I was all set to crack a few jokes -- probably something about there's being a class on how to minimize damage when getting beaten up by the football team -- but this sounds too damned awesome for even me to make fun of. Not only does it sound like an incredibly amount of nerdy fun, not only does it sound like a safe place for young nerdlings to let their freak flags fly, but it sounds genuinely useful and helpful. Right the hell on. Obviously, I only posted a few clips; if you're interested, you should read the whole article here. Even if you don't have a nerdy kid in your life, it's pretty heartwarming. Much thanks to SeltzerKing for the tip.
At Wizards & Warriors day camp in Burlington, though, taking up foam swords and crossbows against a sea of troublesome villains - human and otherwise - is all in a day's work. And play.
Thus, on a recent afternoon that brought the camp's first week to its epic finale, two dozen costumed players, some as young as 7, girded themselves for combat. The action was intense, the rebel forces victorious. In the end, order was restored to the fictional realm of Sidleterra.
Afterward, several campers indicated they'd be returning the next week to pick up where their characters had left off. Others looked forward to attending a two-week overnight camp later this month, where the storyline and fantasy setting promised to be even more elaborate."In most games, dying is a big deal, because you may not get back into the game,'' adds Gardner. "We made dying cheap. At our residential camp, you have a chat with Death, who's in full costume, and negotiate your way back into the adventure. In gym class, you might stand on the sidelines for the rest of the game. Here, because there's no winning or losing, kids are more likely to take risks - and that's what we're trying to teach them to do.''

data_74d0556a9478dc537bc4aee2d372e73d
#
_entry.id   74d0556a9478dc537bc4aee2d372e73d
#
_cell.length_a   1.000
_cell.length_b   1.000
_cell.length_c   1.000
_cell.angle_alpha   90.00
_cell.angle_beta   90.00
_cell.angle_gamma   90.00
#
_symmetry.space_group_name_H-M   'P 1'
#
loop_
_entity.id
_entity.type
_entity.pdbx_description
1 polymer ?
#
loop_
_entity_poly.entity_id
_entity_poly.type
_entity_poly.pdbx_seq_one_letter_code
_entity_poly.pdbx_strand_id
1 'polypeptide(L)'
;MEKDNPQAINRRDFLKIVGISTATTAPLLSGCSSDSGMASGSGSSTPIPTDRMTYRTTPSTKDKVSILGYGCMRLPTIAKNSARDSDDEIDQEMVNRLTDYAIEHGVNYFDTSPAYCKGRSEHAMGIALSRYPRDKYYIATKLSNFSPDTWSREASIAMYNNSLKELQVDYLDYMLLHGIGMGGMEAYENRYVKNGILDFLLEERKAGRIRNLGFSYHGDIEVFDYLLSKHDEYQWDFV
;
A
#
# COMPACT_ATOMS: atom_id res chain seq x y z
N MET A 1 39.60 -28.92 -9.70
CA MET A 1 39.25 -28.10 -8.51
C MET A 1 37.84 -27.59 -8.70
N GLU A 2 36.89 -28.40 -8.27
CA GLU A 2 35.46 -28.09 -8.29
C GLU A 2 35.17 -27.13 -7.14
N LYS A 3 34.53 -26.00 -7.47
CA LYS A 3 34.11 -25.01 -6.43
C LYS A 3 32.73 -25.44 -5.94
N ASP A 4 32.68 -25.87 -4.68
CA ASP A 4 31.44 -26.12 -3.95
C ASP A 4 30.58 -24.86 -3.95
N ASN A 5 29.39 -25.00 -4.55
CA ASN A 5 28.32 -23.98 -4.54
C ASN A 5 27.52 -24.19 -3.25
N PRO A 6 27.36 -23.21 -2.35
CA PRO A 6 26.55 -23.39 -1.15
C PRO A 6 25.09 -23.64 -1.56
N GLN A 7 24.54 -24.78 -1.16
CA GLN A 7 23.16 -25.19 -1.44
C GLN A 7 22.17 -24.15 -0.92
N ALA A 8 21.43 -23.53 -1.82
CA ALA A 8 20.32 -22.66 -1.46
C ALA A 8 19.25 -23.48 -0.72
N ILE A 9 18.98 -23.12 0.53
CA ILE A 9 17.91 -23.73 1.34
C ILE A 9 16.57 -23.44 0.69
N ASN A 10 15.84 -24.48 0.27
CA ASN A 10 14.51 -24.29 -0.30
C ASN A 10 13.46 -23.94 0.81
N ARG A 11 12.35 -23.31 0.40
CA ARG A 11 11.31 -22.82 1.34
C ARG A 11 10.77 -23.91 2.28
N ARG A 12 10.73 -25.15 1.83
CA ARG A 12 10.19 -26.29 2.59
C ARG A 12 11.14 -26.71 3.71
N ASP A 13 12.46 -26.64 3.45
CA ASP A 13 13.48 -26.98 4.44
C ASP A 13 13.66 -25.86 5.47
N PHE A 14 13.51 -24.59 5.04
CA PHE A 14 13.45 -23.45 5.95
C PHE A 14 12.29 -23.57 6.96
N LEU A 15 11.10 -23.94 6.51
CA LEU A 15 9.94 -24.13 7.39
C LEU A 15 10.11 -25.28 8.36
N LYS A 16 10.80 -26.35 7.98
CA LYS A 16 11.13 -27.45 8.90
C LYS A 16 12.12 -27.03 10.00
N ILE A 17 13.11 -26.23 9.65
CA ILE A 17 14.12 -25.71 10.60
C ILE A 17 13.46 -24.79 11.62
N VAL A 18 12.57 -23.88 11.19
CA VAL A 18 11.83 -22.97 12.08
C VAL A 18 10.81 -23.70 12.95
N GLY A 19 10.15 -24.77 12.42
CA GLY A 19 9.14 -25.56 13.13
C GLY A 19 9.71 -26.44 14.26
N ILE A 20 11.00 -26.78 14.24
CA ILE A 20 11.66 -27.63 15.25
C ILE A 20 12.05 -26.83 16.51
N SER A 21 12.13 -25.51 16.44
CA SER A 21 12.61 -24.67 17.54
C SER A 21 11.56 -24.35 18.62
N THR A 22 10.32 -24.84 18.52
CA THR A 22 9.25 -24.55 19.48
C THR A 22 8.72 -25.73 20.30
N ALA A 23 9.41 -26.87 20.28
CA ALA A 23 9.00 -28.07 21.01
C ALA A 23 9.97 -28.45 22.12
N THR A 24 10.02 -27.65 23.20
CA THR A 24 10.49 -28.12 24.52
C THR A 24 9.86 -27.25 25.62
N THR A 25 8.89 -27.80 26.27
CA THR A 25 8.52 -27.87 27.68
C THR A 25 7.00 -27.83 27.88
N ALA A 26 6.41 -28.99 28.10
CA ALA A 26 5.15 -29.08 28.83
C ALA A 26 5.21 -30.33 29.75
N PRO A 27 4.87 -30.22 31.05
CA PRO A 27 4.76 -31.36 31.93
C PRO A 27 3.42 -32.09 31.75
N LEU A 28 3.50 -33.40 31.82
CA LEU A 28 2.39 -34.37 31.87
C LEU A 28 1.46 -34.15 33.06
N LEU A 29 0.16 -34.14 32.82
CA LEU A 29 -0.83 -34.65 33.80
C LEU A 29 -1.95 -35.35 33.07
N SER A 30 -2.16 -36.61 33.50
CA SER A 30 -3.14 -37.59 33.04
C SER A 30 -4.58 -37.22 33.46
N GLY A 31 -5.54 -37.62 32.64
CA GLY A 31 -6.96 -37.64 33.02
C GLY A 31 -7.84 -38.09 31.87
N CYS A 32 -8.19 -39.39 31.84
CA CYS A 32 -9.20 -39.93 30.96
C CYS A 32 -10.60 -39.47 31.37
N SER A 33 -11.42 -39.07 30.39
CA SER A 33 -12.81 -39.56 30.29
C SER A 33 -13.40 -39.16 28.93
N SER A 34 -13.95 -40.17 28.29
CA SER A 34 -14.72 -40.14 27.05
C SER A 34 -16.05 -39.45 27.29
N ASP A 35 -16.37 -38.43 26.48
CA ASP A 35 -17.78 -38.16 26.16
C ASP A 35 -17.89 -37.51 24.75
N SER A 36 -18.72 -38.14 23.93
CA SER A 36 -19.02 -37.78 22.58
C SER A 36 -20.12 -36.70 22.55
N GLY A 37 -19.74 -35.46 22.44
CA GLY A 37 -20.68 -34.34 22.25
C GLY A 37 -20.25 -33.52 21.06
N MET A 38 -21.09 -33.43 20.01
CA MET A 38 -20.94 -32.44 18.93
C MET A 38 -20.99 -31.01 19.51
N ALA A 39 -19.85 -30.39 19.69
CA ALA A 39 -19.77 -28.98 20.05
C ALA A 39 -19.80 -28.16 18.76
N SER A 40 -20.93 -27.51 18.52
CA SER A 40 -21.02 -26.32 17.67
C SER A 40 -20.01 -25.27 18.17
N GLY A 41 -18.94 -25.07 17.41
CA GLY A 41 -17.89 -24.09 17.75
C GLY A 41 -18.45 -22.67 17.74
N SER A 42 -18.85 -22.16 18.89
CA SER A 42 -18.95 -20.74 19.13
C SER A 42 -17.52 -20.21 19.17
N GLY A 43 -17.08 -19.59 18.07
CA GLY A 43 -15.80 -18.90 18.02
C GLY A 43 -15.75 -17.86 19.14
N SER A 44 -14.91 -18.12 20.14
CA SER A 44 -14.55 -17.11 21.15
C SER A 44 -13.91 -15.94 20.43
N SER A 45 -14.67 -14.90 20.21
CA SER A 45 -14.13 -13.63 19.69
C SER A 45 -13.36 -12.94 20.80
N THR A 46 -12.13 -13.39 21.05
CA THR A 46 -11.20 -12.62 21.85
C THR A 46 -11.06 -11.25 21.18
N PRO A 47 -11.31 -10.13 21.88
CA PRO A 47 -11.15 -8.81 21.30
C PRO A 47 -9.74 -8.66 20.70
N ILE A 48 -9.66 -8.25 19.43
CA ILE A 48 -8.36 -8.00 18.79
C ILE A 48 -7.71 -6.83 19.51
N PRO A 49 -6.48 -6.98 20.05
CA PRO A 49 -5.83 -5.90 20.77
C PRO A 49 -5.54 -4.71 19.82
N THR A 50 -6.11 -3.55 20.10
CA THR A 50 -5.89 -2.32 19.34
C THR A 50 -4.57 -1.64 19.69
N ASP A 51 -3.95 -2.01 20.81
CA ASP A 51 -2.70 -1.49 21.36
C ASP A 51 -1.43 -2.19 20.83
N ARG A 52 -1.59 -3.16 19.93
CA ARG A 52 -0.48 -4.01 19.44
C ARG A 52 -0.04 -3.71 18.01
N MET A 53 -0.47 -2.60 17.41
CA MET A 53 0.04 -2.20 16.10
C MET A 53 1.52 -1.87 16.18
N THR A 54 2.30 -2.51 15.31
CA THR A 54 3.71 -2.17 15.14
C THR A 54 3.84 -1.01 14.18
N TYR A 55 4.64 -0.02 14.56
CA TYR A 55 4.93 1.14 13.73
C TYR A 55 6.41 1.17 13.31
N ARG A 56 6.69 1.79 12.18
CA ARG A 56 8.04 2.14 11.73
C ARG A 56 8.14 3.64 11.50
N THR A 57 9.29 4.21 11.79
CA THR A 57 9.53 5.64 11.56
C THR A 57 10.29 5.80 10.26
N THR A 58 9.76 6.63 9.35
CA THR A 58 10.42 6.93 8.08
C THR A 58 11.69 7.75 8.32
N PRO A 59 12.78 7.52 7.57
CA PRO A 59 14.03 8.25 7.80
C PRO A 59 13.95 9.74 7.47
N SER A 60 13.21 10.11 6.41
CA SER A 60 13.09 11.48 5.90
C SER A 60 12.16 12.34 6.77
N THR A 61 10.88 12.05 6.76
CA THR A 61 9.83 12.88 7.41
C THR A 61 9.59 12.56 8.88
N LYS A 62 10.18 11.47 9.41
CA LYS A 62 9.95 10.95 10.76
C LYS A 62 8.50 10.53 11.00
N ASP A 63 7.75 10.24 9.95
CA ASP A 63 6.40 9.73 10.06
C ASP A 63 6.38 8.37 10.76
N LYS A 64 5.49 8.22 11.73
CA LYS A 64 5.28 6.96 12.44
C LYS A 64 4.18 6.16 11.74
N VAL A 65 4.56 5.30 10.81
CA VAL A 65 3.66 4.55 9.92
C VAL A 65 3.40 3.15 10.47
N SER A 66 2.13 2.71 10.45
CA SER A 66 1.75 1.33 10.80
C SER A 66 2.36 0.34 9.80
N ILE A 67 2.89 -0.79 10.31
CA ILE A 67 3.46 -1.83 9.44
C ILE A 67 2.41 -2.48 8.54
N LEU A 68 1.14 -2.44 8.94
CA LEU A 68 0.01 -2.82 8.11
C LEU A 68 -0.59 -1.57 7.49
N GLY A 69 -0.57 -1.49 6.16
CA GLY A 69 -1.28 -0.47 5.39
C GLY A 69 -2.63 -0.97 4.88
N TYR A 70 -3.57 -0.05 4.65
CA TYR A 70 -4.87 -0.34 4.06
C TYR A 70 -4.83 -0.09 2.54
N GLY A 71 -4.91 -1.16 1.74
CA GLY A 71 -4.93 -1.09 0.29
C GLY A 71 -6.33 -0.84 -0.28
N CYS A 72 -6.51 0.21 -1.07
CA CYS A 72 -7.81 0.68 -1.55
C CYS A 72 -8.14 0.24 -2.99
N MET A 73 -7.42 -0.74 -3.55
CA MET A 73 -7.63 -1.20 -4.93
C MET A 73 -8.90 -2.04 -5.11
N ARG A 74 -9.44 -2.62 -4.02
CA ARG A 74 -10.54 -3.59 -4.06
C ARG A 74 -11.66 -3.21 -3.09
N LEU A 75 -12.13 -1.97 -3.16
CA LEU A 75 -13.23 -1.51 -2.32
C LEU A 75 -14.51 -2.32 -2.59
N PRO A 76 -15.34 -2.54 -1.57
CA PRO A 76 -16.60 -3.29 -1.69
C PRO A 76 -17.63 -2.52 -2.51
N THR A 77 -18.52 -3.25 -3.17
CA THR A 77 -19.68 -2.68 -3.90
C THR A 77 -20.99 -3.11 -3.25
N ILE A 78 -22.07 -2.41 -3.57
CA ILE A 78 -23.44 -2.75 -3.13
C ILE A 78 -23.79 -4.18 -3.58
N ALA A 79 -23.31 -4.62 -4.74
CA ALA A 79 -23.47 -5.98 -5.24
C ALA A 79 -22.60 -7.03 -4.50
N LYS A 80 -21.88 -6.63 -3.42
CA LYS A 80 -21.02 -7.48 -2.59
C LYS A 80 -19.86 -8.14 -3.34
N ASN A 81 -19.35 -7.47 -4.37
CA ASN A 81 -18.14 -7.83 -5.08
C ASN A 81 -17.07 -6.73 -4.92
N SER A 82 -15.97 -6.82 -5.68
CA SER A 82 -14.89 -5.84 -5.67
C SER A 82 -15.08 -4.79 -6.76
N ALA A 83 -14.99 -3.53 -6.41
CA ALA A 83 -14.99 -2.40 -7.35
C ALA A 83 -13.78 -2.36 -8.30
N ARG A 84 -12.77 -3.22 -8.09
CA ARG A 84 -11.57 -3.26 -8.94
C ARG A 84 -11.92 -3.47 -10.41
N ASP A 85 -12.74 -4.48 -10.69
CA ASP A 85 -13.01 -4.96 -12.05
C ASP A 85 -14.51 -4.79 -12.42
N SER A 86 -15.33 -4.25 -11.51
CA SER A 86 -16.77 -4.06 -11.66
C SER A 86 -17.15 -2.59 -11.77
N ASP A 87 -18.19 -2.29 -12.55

"It's like experiencing the past but in your own way,'' said Duncan Sharp, 12, who had modeled his game character on a figure from the card game Magic: The Gathering. Nearby, Liam Johansson, 10, exclaimed: "You get to fight with swords. How much better could a camp get?''
Twenty percent have a high-functioning form of autism, according to Gardner, who says the camp was not specifically designed for special-needs kids but evolved instead from swordsmanship and martial arts classes she's been offering to kids for the past 10 years.
According to counselor director Christopher Wiley, the biggest beneficiary is a child with an active imagination but underdeveloped social skills. "Most of our kids are kind of introverted in general,'' Wiley says. "But they become extroverts once they get out there waving swords and bumping into each other.''
Boys outnumber girls about 3 to 1, but that gap is narrowing, say staff members. Gwen Wilbert, 12, was among the handful of girls attending camp's first week. She got interested in the camp after taking swordsmanship classes at Guard Up. "I like doing this more in real life than in a computer game,'' Wilbert said. "It's more interactive, more spur of the moment. You don't choose from a set of things to say and get a canned response.''